This does not go to plan.

Well, kind of not. It turns into a weekly arrangement, maintained on their determination to remain nameless to each other.

Obviously, they fall in love.

And everything that happens next could have been written just for me, my goodness. Quoth [personal profile] happydork, who had to listen to all my thoughts and feelings on this book while sitting on a van tailgate in a bus lane on the A1, I love how much you love your Tory - but I do, oh my goodness. Silas falls for his "precious, peculiar Tory" mostly through arguing with him - through lending him books and borrowing his books - and through their very careful exploration of the Tory's willingness to be hurt. ("Whatever is wrong with me," he says, "that I want this" - but he's not broken, and he's not wrong.)

And everything is beautiful and nothing hurts, at least not non-consenusally, until Dominic Frey (Tory; principled; cynical; driven, to the point of self-destruction; anti-seditionist) walks into Silas' bookshop with the whole might of the Secretary of State for the Home Department behind him.

I love this book. I love it so much. I love that love makes nothing easy; that it won't save them; that they will not try and change each other; that they change each other regardless. That Dominic (who is my favourite fictional character of the year so far, probably) says at one point, with a soft, amazed, loving wonderment: "My friend called me a Whig!", while his internal monologue is telling him to shut the hell up, that's the worst sweet nothing ever oh god. I love Dominic's hilariously ironic name - yes, he does use Dom for short - and characters who are trans for no immediately plot-relevant reasons and most of all, that they argue with the best versions of each other. Is it right that the common man should be ground under the paternalism of his alleged betters? How do you account for the worst as well as the best of human nature? Is an unjust law a law at all? And what happens after the revolution? I'm here for that, layered and organic, a part of a story that is an examination of power and control as well as a hard-edged and lovely romance. The juxtaposition of those themes in the private and the public spheres reminds me of the Captive Prince trilogy, in a strange way - it's the same double-edged sword of personal and political.

Generally speaking, I think the novel suffers a little from having shifted out of its genre but not quite into another slot. The pacing feels a little off to me; if I’d written it, I’d have lingered more lovingly on the delicious identity porn stuff and rather less on the political resolution - which we know can't be happy or easy, so the tension is rather lost from the narrative. I wasn't completely convinced by the ending. But – nota bene – this is not the sort of analytical criticism I usually think to level at a romance novel I bought for £1.50. I'm not sure if anyone who doesn't happen to be me would enjoy it quite as giddily much, but it's a very good book and I really recommend it to the people who like the sort of thing I like. It's actually the second in a series, but I didn't suffer from not reading the first one first.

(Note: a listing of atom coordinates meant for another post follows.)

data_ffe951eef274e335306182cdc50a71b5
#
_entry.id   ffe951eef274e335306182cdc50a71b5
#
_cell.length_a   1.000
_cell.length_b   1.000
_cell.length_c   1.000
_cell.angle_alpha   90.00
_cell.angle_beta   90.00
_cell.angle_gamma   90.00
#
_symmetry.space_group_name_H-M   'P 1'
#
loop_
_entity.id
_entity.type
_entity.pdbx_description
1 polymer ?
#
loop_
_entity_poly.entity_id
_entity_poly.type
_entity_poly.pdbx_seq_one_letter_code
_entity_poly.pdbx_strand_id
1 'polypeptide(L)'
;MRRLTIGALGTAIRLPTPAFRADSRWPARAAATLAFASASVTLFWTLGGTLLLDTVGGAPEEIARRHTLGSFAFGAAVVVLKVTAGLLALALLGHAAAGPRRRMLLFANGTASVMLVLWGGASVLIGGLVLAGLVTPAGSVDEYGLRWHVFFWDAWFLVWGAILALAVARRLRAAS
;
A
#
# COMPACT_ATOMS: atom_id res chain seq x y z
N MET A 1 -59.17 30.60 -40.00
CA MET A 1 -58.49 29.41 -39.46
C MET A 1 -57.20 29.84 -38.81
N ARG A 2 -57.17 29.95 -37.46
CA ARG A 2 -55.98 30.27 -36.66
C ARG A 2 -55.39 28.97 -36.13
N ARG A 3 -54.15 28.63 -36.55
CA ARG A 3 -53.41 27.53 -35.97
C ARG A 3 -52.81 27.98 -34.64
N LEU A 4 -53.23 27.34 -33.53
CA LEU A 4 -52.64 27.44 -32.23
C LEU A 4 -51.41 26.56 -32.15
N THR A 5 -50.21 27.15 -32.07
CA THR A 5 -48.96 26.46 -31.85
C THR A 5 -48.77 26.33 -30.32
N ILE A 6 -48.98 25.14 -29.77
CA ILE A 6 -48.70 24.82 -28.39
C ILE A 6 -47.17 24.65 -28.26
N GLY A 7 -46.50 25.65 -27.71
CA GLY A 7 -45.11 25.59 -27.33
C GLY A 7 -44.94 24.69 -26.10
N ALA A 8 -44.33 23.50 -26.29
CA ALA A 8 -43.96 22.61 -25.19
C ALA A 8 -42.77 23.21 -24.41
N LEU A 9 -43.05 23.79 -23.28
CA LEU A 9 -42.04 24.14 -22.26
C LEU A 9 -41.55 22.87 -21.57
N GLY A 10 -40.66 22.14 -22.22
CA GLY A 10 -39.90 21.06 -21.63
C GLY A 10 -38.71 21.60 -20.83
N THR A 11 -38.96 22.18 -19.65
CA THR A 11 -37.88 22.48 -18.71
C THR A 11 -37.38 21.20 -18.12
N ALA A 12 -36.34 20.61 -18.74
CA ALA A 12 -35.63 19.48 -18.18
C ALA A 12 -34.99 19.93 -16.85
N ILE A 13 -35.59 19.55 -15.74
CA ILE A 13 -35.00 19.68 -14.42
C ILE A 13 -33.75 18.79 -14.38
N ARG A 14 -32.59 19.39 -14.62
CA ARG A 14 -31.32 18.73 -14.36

Also, a content note for this book in respect of consent )
raven: black and white street sign: "Hobbs Lane" (quatermass - hobbs end)
2016-02-16 07:16 pm

Captive Prince

Oh, friends, I am discouraged and mostly broken. Writing is terrible. I'm stuck right in the middle of a slough of despond about the stupid novel - it's a terrible book, even if it's not a terrible book it's a book about things literally only I care about, no actually it's a terrible book, it will never be finished and I will be writing it forever, and it will still be TERRIBLE - and the house move is, well, not. It's not off. But it's not on. It's glorious limbo. It's not glorious. I have a death-rattle cough and am miserably ill inna head but I have not been able to not work, which has not been excellent. (As ever, the job is a little more important than - well, me.)

Enough of that. About the only thing that has cheered me this week is Kings Rising, the last Captive Prince book.

books one and two, minor spoilers )

I feel like this is a lot more about me, and my id and kinks, than it is the book? But I suppose that's the risk with something like this.

book three )
raven: (middleman - sleepy wendy)
2015-12-29 08:59 pm

The Goblin Emperor, Katherine Addison

I just finished The Goblin Emperor by Katherine Addison. (Who is - to save y'all my strained thought processes - the same person as Sarah Monette! She's the same person who wrote Mélusine, the tortured terrifying idfic of my inner teenager's heart!) But The Goblin Emperor is not like that at all. Well, it's a secondary world fantasy of elves and - surprise! - goblins, with a very little magic and also airships. It is not at all the sort of thing I like, except I loved it, it made me happier than any book has in a long time.

Here is the non-spoilery premise: Maia, who is half-goblin half-elf and the despised exiled last son of the emperor, is woken up one evening by a messenger who tells him that his father and all his brothers have died in a freak airship accident and he needs to come home and be crowned. The court is complex and full of warring factions; no one there knows him and many people already hate him; his merest courtier has had about ten years' more education than he has; also his abusive guardian is coming with. He is eighteen years old and terrified. Hijinks, as they say, ensue.